Home > Articles > Programming > General Programming/Other Languages

  • Print
  • + Share This
This chapter is from the book

Recipe: Testing Against a Bitmap

Unfortunately, most views don’t fall into the simple geometries that make the hit test from Recipe 1-5 so straightforward. The flowers shown in Figure 1-1, for example, offer irregular boundaries and varied transparencies. For complicated art, it helps to test touches against a bitmap. Bitmaps provide byte-by-byte information about the contents of an image-based view, allowing you to test whether a touch hits a solid portion of the image or should pass through to any views below.

Recipe 1-6 extracts an image bitmap from a UIImageView. It assumes that the image used provides a pixel-by-pixel representation of the view in question. When you distort that view (normally by resizing a frame or applying a transform), update the math accordingly. CGPoints can be transformed via CGPointApplyAffineTransform() to handle scaling and rotation changes. Keeping the art at a 1:1 proportion to the actual view pixels simplifies lookup and avoids any messy math. You can recover the pixel in question, test its alpha level, and determine whether the touch has hit a solid portion of the view.

This example uses a cutoff of 85. This corresponds to a minimum alpha level of 33% (that is, 85 / 255). This custom pointInside: method considers any pixel with an alpha level below 33% to be transparent. This is arbitrary. Use any level (or other test, for that matter) that works with the demands of your actual GUI.

Recipe 1-6 Testing Touches Against Bitmap Alpha Levels

// Return the offset for the alpha pixel at (x,y) for RGBA
// 4-bytes-per-pixel bitmap data
static NSUInteger alphaOffset(NSUInteger x, NSUInteger y, NSUInteger w)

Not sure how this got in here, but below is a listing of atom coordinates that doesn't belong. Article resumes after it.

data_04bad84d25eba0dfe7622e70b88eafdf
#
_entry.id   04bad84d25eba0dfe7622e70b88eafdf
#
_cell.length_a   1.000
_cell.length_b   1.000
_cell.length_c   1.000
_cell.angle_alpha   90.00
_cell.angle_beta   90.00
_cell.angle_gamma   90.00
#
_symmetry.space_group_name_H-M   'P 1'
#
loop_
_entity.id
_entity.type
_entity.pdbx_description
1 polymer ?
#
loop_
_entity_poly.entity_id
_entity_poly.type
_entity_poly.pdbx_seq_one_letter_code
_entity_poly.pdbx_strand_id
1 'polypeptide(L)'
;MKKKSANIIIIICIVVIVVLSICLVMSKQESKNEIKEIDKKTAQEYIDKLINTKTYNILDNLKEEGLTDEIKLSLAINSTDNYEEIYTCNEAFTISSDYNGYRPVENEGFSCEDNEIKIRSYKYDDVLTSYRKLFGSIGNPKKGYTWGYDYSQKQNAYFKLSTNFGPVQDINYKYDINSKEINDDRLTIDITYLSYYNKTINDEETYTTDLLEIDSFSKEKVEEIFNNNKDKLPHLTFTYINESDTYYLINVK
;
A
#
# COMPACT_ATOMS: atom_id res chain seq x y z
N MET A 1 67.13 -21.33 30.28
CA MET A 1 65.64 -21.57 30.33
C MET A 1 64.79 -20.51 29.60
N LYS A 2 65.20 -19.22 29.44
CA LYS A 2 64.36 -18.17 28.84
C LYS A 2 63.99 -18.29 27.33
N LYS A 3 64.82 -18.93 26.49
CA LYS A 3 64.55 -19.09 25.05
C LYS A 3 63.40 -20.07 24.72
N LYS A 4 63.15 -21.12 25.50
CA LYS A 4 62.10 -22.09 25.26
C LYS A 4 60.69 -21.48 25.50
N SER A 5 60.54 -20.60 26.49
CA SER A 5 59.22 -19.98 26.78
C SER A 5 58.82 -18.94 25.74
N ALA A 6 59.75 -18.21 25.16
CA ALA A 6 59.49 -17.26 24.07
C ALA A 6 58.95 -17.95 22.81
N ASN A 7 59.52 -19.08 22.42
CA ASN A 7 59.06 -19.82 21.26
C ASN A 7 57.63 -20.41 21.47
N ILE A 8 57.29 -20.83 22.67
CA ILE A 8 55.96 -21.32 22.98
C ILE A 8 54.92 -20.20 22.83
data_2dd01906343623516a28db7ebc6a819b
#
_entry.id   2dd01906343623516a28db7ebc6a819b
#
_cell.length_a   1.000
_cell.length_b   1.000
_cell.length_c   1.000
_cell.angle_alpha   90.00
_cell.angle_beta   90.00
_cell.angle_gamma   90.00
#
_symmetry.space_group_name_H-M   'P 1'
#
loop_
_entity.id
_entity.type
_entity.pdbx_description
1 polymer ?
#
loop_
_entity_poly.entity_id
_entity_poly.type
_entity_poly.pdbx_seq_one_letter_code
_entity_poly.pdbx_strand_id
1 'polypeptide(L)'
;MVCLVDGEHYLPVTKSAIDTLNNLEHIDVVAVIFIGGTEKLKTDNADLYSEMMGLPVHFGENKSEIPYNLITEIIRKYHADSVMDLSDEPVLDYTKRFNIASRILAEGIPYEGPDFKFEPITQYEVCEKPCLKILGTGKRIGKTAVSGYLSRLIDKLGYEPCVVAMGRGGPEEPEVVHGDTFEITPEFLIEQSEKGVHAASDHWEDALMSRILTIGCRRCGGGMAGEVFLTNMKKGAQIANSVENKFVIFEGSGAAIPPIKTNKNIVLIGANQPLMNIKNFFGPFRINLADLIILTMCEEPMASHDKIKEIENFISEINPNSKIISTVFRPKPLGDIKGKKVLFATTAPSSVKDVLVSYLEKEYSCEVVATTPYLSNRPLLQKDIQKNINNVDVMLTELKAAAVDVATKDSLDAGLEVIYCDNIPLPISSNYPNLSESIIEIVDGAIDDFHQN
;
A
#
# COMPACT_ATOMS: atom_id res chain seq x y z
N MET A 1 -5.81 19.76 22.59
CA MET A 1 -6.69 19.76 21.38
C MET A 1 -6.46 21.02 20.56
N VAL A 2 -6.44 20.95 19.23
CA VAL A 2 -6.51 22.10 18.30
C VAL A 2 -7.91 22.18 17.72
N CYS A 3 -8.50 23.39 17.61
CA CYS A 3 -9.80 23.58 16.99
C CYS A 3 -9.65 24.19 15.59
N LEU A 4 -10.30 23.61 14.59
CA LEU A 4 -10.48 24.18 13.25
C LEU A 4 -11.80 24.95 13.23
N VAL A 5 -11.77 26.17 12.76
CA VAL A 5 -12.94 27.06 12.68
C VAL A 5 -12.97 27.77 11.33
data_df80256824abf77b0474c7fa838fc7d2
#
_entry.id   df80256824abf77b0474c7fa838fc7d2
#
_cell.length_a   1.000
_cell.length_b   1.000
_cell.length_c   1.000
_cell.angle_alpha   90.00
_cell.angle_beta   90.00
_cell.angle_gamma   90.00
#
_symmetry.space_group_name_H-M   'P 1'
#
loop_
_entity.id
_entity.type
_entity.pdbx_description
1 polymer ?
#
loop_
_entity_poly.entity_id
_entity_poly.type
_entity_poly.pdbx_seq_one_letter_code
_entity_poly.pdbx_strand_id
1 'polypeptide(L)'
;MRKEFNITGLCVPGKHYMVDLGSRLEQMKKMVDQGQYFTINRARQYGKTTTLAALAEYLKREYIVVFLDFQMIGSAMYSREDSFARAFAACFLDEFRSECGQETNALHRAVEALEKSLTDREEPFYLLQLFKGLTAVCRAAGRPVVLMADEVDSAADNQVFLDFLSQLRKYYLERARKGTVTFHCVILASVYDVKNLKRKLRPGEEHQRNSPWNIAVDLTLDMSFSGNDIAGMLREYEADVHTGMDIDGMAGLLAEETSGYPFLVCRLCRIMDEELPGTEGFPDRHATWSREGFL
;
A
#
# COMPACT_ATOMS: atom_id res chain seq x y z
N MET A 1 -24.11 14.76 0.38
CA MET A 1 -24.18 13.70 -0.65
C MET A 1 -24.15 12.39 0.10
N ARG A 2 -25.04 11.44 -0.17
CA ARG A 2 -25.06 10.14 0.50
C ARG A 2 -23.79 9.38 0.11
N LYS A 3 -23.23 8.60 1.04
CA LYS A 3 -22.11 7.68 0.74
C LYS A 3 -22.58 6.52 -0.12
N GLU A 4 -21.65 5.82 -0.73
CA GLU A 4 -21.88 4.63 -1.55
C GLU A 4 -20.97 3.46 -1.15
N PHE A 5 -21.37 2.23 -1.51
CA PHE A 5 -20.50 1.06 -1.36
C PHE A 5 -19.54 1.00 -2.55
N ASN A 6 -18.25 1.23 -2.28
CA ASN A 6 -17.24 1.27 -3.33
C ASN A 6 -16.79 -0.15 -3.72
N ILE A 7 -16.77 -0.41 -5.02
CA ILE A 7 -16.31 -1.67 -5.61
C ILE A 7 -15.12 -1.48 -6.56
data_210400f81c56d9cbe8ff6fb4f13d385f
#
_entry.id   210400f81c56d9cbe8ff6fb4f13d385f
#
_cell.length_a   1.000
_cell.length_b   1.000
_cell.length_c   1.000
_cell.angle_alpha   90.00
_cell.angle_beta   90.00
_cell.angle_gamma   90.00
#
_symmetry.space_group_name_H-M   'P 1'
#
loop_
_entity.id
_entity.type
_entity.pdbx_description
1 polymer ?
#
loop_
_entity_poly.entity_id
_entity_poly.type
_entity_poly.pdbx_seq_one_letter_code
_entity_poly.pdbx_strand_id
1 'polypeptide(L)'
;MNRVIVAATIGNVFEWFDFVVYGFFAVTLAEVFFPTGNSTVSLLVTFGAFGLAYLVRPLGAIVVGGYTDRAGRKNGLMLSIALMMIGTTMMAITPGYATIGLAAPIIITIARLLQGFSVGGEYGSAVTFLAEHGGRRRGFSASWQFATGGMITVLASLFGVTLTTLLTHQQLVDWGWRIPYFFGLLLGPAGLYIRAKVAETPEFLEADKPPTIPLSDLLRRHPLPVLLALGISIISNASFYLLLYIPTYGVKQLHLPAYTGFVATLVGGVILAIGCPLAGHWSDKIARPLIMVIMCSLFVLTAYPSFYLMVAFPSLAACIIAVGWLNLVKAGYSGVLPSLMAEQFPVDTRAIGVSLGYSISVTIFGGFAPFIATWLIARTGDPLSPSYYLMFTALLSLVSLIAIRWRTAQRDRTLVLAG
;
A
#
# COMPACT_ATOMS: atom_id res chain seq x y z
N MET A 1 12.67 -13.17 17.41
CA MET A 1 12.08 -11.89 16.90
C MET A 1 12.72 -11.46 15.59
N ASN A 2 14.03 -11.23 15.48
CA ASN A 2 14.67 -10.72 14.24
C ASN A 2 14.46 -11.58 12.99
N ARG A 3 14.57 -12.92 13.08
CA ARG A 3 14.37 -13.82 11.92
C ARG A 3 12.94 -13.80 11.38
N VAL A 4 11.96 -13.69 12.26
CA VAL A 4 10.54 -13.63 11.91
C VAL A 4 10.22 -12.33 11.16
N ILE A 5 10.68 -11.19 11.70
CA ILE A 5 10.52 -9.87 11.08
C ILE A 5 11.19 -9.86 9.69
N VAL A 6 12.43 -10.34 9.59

{return y * w * 4 + x * 4;}

// Return the bitmap from a provided image
NSData *getBitmapFromImage(UIImage *image)
{
    if (!sourceImage) return nil;

    // Establish color space
    CGColorSpaceRef colorSpace = CGColorSpaceCreateDeviceRGB();
    if (colorSpace == NULL)
    {
        NSLog(@"Error creating RGB color space");
        return nil;
    }

    // Establish context
    int width = sourceImage.size.width;
    int height = sourceImage.size.height;
    CGContextRef context =
        CGBitmapContextCreate(NULL, width, height, 8,
                 width * 4, colorSpace,
                 (CGBitmapInfo) kCGImageAlphaPremultipliedFirst);
    CGColorSpaceRelease(colorSpace);
    if (context == NULL)
    {
        NSLog(@"Error creating context");
        return nil;
    }

    // Draw source into context bytes
    CGRect rect = (CGRect){.size = sourceImage.size};
    CGContextDrawImage(context, rect, sourceImage.CGImage);

    // Create NSData from bytes
    NSData *data =
        [NSData dataWithBytes:CGBitmapContextGetData(context)
                length:(width * height * 4)];
    CGContextRelease(context);

    return data;
}

// Store the bitmap data into an NSData instance variable
- (instancetype)initWithImage:(UIImage *)anImage
{
    self = [super initWithImage:anImage];
    if (self)
    {
        self.userInteractionEnabled = YES;
        data = getBitmapFromImage(anImage);
    }
    return self;
}

// Does the point hit the view?
- (BOOL)pointInside:(CGPoint)point withEvent:(UIEvent *)event
{
    if (!CGRectContainsPoint(self.bounds, point)) return NO;
    Byte *bytes = (Byte *)data.bytes;
    uint offset = alphaOffset(point.x, point.y, self.image.size.width);
    return (bytes[offset] > 85);
}
  • + Share This
  • 🔖 Save To Your Account